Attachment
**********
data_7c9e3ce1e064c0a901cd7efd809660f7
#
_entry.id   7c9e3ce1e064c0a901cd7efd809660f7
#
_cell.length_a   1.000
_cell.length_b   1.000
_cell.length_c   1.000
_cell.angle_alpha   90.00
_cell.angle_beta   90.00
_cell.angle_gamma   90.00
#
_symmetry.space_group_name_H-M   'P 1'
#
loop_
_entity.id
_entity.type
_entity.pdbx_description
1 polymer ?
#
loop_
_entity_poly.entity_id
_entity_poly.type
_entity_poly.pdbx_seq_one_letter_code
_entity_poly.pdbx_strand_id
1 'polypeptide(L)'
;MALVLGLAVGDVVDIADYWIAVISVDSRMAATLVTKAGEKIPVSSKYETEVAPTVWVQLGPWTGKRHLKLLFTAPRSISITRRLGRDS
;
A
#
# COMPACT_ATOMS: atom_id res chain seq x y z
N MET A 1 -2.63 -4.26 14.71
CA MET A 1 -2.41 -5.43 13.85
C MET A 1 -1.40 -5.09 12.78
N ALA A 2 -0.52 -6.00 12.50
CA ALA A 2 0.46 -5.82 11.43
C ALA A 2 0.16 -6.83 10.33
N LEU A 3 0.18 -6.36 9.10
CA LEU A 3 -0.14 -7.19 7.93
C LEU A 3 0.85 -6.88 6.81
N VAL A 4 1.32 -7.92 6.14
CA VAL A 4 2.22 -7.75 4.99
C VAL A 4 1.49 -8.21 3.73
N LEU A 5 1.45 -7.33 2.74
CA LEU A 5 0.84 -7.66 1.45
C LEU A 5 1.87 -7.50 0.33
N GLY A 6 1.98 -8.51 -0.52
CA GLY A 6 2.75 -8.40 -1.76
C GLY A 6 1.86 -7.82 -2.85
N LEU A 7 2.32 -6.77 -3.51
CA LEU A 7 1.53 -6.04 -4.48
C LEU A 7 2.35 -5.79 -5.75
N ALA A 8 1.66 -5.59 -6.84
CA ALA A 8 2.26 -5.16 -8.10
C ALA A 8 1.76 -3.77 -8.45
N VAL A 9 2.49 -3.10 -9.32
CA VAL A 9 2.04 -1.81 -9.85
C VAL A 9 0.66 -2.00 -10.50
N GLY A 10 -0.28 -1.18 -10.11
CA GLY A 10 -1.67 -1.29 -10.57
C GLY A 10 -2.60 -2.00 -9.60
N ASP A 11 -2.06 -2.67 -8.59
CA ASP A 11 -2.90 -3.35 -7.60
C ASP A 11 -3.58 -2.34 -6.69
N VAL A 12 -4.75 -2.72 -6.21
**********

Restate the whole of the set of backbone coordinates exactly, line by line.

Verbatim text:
data_7c9e3ce1e064c0a901cd7efd809660f7
#
_entry.id   7c9e3ce1e064c0a901cd7efd809660f7
#
_cell.length_a   1.000
_cell.length_b   1.000
_cell.length_c   1.000
_cell.angle_alpha   90.00
_cell.angle_beta   90.00
_cell.angle_gamma   90.00
#
_symmetry.space_group_name_H-M   'P 1'
#
loop_
_entity.id
_entity.type
_entity.pdbx_description
1 polymer ?
#
loop_
_entity_poly.entity_id
_entity_poly.type
_entity_poly.pdbx_seq_one_letter_code
_entity_poly.pdbx_strand_id
1 'polypeptide(L)'
;MALVLGLAVGDVVDIADYWIAVISVDSRMAATLVTKAGEKIPVSSKYETEVAPTVWVQLGPWTGKRHLKLLFTAPRSISITRRLGRDS
;
A
#
# COMPACT_ATOMS: atom_id res chain seq x y z
N MET A 1 -2.63 -4.26 14.71
CA MET A 1 -2.41 -5.43 13.85
C MET A 1 -1.40 -5.09 12.78
N ALA A 2 -0.52 -6.00 12.50
CA ALA A 2 0.46 -5.82 11.43
C ALA A 2 0.16 -6.83 10.33
N LEU A 3 0.18 -6.36 9.10
CA LEU A 3 -0.14 -7.19 7.93
C LEU A 3 0.85 -6.88 6.81
N VAL A 4 1.32 -7.92 6.14
CA VAL A 4 2.22 -7.75 4.99
C VAL A 4 1.49 -8.21 3.73
N LEU A 5 1.45 -7.33 2.74
CA LEU A 5 0.84 -7.66 1.45
C LEU A 5 1.87 -7.50 0.33
N GLY A 6 1.98 -8.51 -0.52
CA GLY A 6 2.75 -8.40 -1.76
C GLY A 6 1.86 -7.82 -2.85
N LEU A 7 2.32 -6.77 -3.51
CA LEU A 7 1.53 -6.04 -4.48
C LEU A 7 2.35 -5.79 -5.75
N ALA A 8 1.66 -5.59 -6.84
CA ALA A 8 2.26 -5.16 -8.10
C ALA A 8 1.76 -3.77 -8.45
N VAL A 9 2.49 -3.10 -9.32
CA VAL A 9 2.04 -1.81 -9.85
C VAL A 9 0.66 -2.00 -10.50
N GLY A 10 -0.28 -1.18 -10.11
CA GLY A 10 -1.67 -1.29 -10.57
C GLY A 10 -2.60 -2.00 -9.60
N ASP A 11 -2.06 -2.67 -8.59
CA ASP A 11 -2.90 -3.35 -7.60
C ASP A 11 -3.58 -2.34 -6.69
N VAL A 12 -4.75 -2.72 -6.21